Everyone knows that we need to get our outside work done early in the day, because by noon it will be up to a hundred, and will go up from there the rest of the afternoon. We know to be sure the animals have plenty of water, and to water our gardens twice. It's so hot the tomatoes and cucumbers won't make flowers or set on new fruit. People are more relaxed and informal with one another, since after all, we can't wear nylons or slips or layered jackets. We have less to hide, though of course we still preserve decency. There is almost a sense of suspension from time.
Yesterday I went to a funeral in Dodge City. It was for a priest in our Diocese of Western Kansas who had suddenly died after what had appeared to be a successful fight against cancer. He had undergone a bone marrow transplant and all that that entails, and had seemed to be in remission. But within one day he went to hospital, hospice, and was gone. Another seminarian and I and his wife went together. Since we are neither clergy nor laity, our place is to be there, quiet, and in the back row, participating silently, listening to what the Holy Spirit has to teach us and attending to those we see who need help but whose clergy cannot help them right now because they are weeping for the loss of their friend and brother. I found myself with my arms around a young woman who had been a stranger to me, but who now is a sister. There was a quiet and deeply moving outpouring of love for this man who had given his life to God's service, and of trust in our Lord who has taken him into his arms. People in this family of Christ were united in love, grief and faith. This requiem was truly an occasion for giving ourselves unquestioningly into the mystery of God's plan, while being sustained by the love of the faithful we know in this world. I am truly blessed to part of this family.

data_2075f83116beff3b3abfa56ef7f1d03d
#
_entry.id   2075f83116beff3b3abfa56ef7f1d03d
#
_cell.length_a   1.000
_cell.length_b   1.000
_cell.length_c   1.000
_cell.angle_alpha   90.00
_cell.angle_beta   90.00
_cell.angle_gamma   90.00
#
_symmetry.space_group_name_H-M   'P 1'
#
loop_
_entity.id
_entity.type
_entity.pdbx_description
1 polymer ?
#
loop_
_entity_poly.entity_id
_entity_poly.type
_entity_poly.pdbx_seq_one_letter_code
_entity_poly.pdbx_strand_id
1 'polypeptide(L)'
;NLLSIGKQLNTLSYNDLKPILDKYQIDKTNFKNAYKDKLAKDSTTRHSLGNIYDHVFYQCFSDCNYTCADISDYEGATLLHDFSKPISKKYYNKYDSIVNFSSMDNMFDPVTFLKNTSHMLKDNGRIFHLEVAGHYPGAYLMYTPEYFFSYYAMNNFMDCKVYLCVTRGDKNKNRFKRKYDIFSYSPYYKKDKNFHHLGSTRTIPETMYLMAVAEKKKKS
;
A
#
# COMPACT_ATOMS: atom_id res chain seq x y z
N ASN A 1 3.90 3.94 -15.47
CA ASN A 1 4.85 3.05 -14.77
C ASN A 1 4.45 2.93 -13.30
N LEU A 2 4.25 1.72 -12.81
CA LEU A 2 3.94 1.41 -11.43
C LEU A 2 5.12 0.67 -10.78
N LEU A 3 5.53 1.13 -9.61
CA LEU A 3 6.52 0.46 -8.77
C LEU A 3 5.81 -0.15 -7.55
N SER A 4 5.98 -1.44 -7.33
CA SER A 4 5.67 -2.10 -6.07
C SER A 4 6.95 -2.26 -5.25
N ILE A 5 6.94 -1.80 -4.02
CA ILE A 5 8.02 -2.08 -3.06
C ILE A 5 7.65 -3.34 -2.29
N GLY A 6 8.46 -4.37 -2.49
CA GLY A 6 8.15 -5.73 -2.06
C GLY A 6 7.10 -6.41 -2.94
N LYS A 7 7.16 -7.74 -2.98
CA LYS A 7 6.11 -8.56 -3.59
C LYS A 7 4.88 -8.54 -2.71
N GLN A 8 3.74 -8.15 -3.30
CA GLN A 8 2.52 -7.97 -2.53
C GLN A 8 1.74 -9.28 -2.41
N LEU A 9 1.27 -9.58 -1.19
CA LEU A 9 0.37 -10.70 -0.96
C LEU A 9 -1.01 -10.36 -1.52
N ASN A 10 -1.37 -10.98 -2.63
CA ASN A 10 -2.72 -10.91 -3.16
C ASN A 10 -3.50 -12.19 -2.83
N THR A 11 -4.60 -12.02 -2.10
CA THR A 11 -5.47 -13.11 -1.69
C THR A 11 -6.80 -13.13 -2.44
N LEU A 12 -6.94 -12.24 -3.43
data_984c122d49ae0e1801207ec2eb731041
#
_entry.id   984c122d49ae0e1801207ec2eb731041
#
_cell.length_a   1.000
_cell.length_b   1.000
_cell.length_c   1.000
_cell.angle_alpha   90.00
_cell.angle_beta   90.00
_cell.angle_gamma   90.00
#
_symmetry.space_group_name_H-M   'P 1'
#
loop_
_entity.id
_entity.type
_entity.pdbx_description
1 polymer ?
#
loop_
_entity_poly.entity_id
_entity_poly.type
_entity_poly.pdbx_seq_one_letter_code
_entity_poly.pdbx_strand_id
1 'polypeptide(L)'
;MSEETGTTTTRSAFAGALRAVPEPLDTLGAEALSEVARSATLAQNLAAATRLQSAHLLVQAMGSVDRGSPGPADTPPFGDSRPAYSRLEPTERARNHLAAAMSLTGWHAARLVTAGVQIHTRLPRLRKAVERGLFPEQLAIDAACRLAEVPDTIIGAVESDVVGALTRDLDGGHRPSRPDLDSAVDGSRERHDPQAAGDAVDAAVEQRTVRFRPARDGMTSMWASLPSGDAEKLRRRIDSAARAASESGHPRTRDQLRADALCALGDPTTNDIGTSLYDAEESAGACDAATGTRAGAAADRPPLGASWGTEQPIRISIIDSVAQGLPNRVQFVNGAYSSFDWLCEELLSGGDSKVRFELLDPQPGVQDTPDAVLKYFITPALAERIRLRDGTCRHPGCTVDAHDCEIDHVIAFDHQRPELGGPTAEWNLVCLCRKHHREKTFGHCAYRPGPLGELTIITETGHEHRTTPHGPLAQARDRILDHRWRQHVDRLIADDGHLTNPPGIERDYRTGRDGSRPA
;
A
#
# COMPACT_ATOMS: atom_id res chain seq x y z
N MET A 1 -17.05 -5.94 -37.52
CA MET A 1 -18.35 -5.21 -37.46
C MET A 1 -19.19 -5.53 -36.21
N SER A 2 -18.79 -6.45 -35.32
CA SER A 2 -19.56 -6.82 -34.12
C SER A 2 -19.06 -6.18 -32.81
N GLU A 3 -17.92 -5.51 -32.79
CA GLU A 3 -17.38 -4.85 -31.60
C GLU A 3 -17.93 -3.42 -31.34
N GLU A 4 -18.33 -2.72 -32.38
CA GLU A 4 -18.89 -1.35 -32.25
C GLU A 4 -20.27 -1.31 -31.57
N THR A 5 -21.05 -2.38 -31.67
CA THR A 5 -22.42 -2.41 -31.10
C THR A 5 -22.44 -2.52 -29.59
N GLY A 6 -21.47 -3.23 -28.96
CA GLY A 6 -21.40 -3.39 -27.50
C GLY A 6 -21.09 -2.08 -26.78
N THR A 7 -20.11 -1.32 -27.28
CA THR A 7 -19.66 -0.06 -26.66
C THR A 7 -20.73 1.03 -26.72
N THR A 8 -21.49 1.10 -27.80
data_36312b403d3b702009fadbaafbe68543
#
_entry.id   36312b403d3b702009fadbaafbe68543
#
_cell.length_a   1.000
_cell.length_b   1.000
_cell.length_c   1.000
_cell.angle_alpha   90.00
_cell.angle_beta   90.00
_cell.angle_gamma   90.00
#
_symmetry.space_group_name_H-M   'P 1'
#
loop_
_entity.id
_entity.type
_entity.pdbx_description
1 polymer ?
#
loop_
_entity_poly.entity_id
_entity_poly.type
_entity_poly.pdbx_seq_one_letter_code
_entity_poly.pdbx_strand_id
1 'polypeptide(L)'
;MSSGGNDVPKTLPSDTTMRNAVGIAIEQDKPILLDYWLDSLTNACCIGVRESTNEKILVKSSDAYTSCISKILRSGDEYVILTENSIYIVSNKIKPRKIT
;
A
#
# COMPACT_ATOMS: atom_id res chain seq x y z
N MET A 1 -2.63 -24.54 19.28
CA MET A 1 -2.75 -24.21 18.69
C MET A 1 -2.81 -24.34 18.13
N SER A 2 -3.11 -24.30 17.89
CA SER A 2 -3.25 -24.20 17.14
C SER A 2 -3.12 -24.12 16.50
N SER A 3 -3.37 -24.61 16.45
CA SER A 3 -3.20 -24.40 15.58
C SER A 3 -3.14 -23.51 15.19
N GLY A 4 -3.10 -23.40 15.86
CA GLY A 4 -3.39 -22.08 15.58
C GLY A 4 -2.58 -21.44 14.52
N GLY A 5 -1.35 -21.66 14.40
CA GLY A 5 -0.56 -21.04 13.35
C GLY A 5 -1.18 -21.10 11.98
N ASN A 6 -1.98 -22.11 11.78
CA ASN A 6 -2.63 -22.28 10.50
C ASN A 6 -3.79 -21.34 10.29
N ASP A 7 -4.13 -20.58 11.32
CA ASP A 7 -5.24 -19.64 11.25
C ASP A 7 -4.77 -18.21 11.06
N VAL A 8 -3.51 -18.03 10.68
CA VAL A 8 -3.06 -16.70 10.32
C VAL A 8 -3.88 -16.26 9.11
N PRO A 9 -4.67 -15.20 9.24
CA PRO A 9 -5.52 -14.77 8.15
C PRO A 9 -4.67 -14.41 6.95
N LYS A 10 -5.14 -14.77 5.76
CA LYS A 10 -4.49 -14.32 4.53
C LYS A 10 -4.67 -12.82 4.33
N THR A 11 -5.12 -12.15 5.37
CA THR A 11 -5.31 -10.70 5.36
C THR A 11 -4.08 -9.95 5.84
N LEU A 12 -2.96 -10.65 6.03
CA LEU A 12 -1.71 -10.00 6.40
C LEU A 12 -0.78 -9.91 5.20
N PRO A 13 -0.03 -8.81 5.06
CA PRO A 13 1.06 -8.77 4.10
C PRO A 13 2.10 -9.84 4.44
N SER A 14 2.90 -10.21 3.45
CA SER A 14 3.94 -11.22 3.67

Driving home, the light was so bright that the sky was bleached. The cattle were black lumps in the deep shade, and the road ahead shimmered with mirages.